Breaking Up Is Hard To Do
Divorce and Your Estate Plan Documents

If you are in the midst of being divorced or are divorced from your spouse, chances are that you have your spouse or former spouse listed as beneficiary or Agent on a number of important legal documents. If you find yourself in such a circumstance, here is a list of estate planning documents you should consider updating to reflect the change in your life:

1.     Power of Attorney. A Power of Attorney is a legal document that allows you as the “Principal” to appoint an “Agent” or “Attorney-in-Fact” to act on your behalf when it relates to your finances. For more information on a Power of Attorney, please read “I Got the Power.” Many married couples typically appoint their spouse as Agent, but you can see how this could be a problem if you are getting a divorce since your spouse would have access to your assets and private financial information. Once you are divorced, depending on where you live, there are statutes in place that may automatically revoke a former spouse from serving as Agent; however, it is important to revise your documents so that you can appoint an Agent in your former spouse’s place. You do not have to wait to take this step until the Divorce Decree is issued. If you are in the midst of a divorce and you no longer wish for your spouse to have this authority over your finances, you should update this document immediately.

2.     Proxy Directive and Instruction Directive. A Proxy Directive and Instruction Directive are used in New Jersey and a Health Care Proxy and Living Wills are used in New York to determine what your health care decisions are and who is appointed to make health care decisions on your behalf if you are unable to do so. For more information on a Proxy Directive and Instruction Directive, please read “Don’t Neglect Your Health.” Again, it is likely that you have listed your former spouse as your Health Care Proxy. If this is the case, you should immediately revise your documents to appoint someone else, even if your divorce has not been finalized.
3.     Last Will and Testament (“Will”). A Last Will and Testament is a legal document that directs how your estate is to be distributed upon your death. For more about a Last Will and Testament, please read “Where There’s a Will…” It is important to revise your Will once you have the final Divorce Decree since there may be specific provisions that you must include in your Will pursuant to the terms of the divorce. If you are considering updating your Will during the pendency of the divorce proceeding, you should consult with your matrimonial counsel to determine whether updating your Will in advance of the divorce being finalized is advisable. You may also want to direct who you wish to be the guardian of your minor children, if any, should anything happen to you (particularly if there are concerns regarding custody). New Jersey and New York law directs that upon a divorce, spousal designations are revoked unless specifically addressed otherwise. It is still recommended that your Will be completely revised so that it is up to date with your current circumstances and wishes.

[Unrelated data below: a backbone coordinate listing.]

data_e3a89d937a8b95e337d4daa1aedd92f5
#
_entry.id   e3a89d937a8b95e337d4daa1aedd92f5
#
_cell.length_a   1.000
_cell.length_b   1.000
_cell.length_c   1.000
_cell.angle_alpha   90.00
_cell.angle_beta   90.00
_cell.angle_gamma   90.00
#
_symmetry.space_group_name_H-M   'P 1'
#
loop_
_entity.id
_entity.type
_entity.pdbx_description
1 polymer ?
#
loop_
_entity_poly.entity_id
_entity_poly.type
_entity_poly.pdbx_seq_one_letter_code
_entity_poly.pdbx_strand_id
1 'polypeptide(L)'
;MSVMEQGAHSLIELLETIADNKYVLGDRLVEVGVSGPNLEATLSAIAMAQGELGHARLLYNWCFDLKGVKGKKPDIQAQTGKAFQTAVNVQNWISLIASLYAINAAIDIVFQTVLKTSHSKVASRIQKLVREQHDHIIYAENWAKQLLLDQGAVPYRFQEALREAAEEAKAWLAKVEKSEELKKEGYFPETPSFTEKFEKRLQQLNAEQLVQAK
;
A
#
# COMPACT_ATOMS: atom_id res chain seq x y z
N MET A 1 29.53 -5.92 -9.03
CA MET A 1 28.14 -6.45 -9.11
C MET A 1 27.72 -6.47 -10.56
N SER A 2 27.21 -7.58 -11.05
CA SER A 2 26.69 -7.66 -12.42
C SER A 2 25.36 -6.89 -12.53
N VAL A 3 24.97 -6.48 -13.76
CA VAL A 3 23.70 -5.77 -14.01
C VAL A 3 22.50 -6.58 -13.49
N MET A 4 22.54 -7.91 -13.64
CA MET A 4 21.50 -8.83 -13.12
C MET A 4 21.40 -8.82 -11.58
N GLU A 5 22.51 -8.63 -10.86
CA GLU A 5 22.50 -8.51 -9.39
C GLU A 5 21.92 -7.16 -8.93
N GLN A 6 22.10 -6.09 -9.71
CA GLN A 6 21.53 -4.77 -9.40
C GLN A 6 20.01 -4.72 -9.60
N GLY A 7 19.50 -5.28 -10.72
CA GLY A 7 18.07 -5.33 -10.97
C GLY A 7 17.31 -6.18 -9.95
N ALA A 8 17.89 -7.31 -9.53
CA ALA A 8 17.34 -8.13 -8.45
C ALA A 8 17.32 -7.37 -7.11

4.     Trust. A Trust is a legal relationship between the creator of the Trust, the “Grantor,” in which the legal title to property is entrusted to an individual or legal entity, the “Trustee,” to be managed according to the Trust terms, while potentially providing the Grantor and his, her, or their estate certain protections. If you do not already have one, setting up a Trust to manage alimony and child support obligations, and/or life insurance may be a good idea, especially after your divorce. In fact, many Property Settlement Agreements often contemplate the creation of a trust to achieve certain goals outlined in the Agreement, so it is important to complete the Trust to comply with the Agreement. If you do already have a Trust, depending on its terms and whether it is revocable or irrevocable, you should also look to revise any such existing trust to address your changed circumstances, if appropriate. 

5.     New Beneficiaries. If you listed your former spouse as beneficiary of a life insurance policy, retirement account, and/or a pay on death account, it is important that you review and coordinate your beneficiary designations with your current estate planning goals as provided under your updated Will.

We at Pashman Stein Walder Hayden, P.C. have assisted many individuals in such matters. If you need assistance with drafting or revising your estate planning documents after or during a divorce, please contact us.